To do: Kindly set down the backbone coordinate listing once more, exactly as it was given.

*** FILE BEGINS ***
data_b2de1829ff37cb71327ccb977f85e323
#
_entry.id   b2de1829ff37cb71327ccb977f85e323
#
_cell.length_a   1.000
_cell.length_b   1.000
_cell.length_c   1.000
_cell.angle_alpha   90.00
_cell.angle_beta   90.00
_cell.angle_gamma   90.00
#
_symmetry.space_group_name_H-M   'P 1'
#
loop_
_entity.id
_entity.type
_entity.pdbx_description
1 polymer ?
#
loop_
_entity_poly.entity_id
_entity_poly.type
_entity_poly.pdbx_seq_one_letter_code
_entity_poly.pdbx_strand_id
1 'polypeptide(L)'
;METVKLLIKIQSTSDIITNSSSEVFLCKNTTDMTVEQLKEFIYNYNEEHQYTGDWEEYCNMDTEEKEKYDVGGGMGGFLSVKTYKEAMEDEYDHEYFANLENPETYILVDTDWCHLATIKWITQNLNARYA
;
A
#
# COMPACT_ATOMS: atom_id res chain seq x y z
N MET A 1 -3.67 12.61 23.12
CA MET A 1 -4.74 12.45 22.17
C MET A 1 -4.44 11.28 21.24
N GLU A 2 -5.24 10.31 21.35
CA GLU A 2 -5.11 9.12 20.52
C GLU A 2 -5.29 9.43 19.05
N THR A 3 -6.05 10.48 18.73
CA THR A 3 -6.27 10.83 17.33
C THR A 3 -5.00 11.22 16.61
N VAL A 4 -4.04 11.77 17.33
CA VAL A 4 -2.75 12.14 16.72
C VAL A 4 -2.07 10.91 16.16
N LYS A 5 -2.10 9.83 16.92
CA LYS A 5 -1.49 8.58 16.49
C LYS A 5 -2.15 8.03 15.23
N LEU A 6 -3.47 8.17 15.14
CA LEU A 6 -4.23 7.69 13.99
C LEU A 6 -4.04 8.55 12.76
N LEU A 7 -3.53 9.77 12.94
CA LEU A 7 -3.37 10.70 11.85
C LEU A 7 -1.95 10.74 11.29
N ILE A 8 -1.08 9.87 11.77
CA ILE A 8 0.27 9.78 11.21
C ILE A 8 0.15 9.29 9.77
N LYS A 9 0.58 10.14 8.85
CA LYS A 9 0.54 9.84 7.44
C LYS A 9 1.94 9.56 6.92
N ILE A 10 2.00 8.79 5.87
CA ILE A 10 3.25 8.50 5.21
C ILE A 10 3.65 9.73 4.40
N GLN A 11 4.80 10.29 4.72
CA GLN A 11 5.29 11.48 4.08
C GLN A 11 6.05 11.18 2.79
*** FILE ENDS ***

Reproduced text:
data_b2de1829ff37cb71327ccb977f85e323
#
_entry.id   b2de1829ff37cb71327ccb977f85e323
#
_cell.length_a   1.000
_cell.length_b   1.000
_cell.length_c   1.000
_cell.angle_alpha   90.00
_cell.angle_beta   90.00
_cell.angle_gamma   90.00
#
_symmetry.space_group_name_H-M   'P 1'
#
loop_
_entity.id
_entity.type
_entity.pdbx_description
1 polymer ?
#
loop_
_entity_poly.entity_id
_entity_poly.type
_entity_poly.pdbx_seq_one_letter_code
_entity_poly.pdbx_strand_id
1 'polypeptide(L)'
;METVKLLIKIQSTSDIITNSSSEVFLCKNTTDMTVEQLKEFIYNYNEEHQYTGDWEEYCNMDTEEKEKYDVGGGMGGFLSVKTYKEAMEDEYDHEYFANLENPETYILVDTDWCHLATIKWITQNLNARYA
;
A
#
# COMPACT_ATOMS: atom_id res chain seq x y z
N MET A 1 -3.67 12.61 23.12
CA MET A 1 -4.74 12.45 22.17
C MET A 1 -4.44 11.28 21.24
N GLU A 2 -5.24 10.31 21.35
CA GLU A 2 -5.11 9.12 20.52
C GLU A 2 -5.29 9.43 19.05
N THR A 3 -6.05 10.48 18.73
CA THR A 3 -6.27 10.83 17.33
C THR A 3 -5.00 11.22 16.61
N VAL A 4 -4.04 11.77 17.33
CA VAL A 4 -2.75 12.14 16.72
C VAL A 4 -2.07 10.91 16.16
N LYS A 5 -2.10 9.83 16.92
CA LYS A 5 -1.49 8.58 16.49
C LYS A 5 -2.15 8.03 15.23
N LEU A 6 -3.47 8.17 15.14
CA LEU A 6 -4.23 7.69 13.99
C LEU A 6 -4.04 8.55 12.76
N LEU A 7 -3.53 9.77 12.94
CA LEU A 7 -3.37 10.70 11.85
C LEU A 7 -1.95 10.74 11.29
N ILE A 8 -1.08 9.87 11.77
CA ILE A 8 0.27 9.78 11.21
C ILE A 8 0.15 9.29 9.77
N LYS A 9 0.58 10.14 8.85
CA LYS A 9 0.54 9.84 7.44
C LYS A 9 1.94 9.56 6.92
N ILE A 10 2.00 8.79 5.87
CA ILE A 10 3.25 8.50 5.21
C ILE A 10 3.65 9.73 4.40
N GLN A 11 4.80 10.29 4.72
CA GLN A 11 5.29 11.48 4.08
C GLN A 11 6.05 11.18 2.79